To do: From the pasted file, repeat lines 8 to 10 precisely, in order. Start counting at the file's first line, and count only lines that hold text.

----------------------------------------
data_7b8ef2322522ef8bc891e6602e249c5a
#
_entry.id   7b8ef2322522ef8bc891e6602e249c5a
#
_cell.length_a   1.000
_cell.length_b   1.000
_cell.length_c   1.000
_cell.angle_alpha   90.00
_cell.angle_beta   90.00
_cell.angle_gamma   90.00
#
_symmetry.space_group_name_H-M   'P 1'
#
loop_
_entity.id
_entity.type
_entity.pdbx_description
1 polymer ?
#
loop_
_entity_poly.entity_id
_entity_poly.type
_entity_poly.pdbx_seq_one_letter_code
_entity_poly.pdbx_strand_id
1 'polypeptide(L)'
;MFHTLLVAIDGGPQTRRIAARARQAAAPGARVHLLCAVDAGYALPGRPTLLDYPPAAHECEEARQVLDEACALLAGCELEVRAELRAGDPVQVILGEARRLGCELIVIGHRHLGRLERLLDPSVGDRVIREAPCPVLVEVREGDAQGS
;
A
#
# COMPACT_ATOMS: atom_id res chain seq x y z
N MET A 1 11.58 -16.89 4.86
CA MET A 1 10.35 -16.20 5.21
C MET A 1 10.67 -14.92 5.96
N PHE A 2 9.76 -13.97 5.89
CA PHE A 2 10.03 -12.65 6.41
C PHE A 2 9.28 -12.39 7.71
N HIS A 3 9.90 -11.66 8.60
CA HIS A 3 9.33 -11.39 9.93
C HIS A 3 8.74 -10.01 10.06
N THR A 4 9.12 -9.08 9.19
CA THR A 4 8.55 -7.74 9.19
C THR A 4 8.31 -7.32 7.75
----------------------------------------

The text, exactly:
_cell.angle_alpha   90.00
_cell.angle_beta   90.00
_cell.angle_gamma   90.00